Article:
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Student experience Caring for one another

Sister Jean is calling

Loyola athletes may be stuck at home during the COVID-19 pandemic, but they've gotten encouraging phone calls from a familiar voice

Senior Bruno Skokna usually ignores his cell phone when unknown digits flash across the screen. He doesn’t know why he picked up a week ago, during the early stages of COVID-19 social distancing. Intuition, maybe? Or just a nagging feeling that someone important might be checking on him?

Sure enough, a quiet yet reliable voice greeted him from the other end. Was it Bruno, she asked? Did he have a few minutes to chat? “It was Sister Jean—I couldn’t believe it,” Skokna says. “I didn’t even know she had my number!”

When the chaplain for Loyola University Chicago men’s basketball team returned from Arch Madness in St. Louis, in early-March, she wrote customary emails of encouragement to the squad. In those messages, she requested they come to her office for an appointment, both to debrief on a successful season that was and to discuss a mission integration project they’d all been working on, about the “desires of the heart.” The pandemic disrupted all of those plans.

“I decided on March 16, after everyone got settled at home, that I would just give them a call,” Sister Jean says. She’d do a couple every day, not too early in the morning (in case the young men were catching up on sleep). So as not to bother their mothers, she’d dial their cell phones. She wanted it to be informal, reassuring. “I talked to them about how they are feeling and how their parents are feeling, how this is affecting their life at home, how they are going to do their courses online,” she says. “And then we talk about the next season of basketball, of course.”

She was especially concerned about Skonka, the only senior on the roster. His parents and brother had booked flights from their home in Croatia; they were set to make the long trek in May for Skonka’s graduation, the first visit to the United States for his mom and dad. He’d mentioned those plans to Sister Jean a few weeks prior, and she’d insisted the whole family swing by her office so she could meet them. “I was so excited to show them around, everything I have lived through these last four years,” Skonka says. “It was a huge deal for me.”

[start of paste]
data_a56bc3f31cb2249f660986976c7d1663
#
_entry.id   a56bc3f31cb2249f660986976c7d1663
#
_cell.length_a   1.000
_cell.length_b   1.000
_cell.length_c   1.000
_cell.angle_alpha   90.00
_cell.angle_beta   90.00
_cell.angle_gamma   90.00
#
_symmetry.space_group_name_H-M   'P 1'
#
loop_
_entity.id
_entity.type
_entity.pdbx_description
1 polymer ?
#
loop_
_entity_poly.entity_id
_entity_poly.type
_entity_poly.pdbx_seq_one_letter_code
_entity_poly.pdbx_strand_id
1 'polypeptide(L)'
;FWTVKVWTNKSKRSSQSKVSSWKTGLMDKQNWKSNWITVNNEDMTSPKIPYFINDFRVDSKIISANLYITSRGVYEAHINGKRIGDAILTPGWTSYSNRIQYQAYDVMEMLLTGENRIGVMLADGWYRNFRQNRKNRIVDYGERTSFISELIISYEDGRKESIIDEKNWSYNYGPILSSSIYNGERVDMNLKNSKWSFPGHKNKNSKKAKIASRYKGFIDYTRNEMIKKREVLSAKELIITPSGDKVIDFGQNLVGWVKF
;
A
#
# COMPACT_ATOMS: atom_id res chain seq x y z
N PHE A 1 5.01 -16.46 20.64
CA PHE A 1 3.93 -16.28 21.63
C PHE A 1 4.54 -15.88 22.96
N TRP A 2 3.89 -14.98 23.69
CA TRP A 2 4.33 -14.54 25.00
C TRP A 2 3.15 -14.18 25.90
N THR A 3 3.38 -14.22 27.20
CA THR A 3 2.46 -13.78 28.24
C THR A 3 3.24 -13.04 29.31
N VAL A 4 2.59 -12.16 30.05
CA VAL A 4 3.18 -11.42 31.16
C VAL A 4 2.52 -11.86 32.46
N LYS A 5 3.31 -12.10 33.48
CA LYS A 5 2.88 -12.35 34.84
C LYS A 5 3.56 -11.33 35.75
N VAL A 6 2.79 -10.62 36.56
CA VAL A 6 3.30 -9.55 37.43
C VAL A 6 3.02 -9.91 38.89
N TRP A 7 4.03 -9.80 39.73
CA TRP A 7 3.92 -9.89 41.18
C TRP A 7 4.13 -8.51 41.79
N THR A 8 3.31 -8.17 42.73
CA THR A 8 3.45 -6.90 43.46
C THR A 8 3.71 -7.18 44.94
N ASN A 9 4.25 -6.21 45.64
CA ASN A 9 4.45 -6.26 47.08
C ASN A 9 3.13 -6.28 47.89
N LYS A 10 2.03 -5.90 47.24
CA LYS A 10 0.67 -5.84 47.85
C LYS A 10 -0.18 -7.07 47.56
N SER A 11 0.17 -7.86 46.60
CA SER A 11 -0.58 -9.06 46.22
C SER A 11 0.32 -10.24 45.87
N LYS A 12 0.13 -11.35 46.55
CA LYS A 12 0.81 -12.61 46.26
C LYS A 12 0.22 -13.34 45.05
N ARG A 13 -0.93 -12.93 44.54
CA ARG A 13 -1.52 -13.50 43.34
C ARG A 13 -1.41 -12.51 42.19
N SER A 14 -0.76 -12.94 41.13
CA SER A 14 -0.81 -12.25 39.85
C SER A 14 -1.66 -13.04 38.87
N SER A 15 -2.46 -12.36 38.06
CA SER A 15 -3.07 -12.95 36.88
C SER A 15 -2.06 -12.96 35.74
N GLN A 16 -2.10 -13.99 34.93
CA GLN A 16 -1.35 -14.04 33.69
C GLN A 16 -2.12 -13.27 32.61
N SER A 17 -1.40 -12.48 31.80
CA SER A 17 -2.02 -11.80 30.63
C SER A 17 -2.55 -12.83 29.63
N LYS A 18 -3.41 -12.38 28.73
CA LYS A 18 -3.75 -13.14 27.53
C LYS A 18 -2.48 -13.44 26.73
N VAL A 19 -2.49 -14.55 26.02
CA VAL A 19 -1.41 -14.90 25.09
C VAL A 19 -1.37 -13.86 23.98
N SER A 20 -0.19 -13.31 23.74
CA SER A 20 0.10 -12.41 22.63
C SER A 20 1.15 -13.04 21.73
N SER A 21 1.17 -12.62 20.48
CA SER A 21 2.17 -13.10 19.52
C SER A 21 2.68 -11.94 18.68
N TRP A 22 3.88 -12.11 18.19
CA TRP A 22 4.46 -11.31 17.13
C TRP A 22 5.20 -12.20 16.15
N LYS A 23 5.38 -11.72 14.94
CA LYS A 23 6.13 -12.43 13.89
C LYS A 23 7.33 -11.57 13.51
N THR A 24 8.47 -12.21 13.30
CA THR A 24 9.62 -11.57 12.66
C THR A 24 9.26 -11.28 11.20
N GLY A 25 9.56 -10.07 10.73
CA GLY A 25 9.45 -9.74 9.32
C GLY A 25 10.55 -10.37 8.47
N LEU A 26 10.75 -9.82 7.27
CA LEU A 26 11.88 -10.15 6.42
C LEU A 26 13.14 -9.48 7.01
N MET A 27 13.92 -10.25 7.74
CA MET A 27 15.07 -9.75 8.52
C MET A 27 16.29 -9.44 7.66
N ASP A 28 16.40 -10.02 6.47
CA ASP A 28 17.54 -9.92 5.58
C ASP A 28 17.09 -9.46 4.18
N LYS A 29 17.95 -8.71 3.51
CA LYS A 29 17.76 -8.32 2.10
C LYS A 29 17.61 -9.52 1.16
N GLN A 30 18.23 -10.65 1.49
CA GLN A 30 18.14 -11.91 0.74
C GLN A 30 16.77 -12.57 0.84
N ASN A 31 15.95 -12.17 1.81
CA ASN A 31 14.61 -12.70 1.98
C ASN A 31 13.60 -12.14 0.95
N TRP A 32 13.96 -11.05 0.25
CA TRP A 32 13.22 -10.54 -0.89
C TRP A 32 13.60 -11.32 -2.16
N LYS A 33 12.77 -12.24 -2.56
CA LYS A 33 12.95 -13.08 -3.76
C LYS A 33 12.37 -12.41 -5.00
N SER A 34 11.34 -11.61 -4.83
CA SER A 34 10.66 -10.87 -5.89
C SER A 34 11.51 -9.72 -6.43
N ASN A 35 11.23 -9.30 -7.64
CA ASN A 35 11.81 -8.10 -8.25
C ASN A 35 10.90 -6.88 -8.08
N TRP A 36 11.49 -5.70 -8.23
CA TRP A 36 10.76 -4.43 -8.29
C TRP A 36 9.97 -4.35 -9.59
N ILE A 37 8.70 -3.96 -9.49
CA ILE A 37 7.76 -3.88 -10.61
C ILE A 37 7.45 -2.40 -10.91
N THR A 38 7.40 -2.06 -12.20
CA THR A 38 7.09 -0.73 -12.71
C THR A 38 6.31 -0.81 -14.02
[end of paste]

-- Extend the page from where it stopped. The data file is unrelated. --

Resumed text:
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The call wasn’t especially long, but it was meaningful. She asked how the guard was holding up, if he needed anything. He volleyed the question right back at her. “Especially coming from her, being 100 years old and thinking about my family, it meant a lot,” he says. “She’s fearless, for sure.”

Skokna is hopeful his family can rebook their scratched trip to attend his postponed graduation later this summer. In the meantime, he’s adjusting to his new routine, holed up in his Rogers Park apartment finishing four classes remotely for his MBA in finance, which leads to “constant work and studying.” And he tries to get out and run at least once each day, even if his parents are anxious about his health.

Sister Jean isn’t worried about the team’s ability to finish the strange semester strong. “The athletes,” she says, “are the most disciplined young people we have at the University.” The chaplain is keeping herself characteristically busy, too, holding virtual office hours starting at 7 a.m. and going at least until 3:30 p.m., when Jeopardy! airs.

The most difficult adjustment, she says, is the absence of hoops: “Oh I miss it terribly. The end of the season is the hardest part of the year.”

Sister Jean’s message of hope

It isn't just basketball players who are bolstered by Sister Jean's calming words. Her video message to the community during the COVID-19 crisis has become an international hit. Watch the video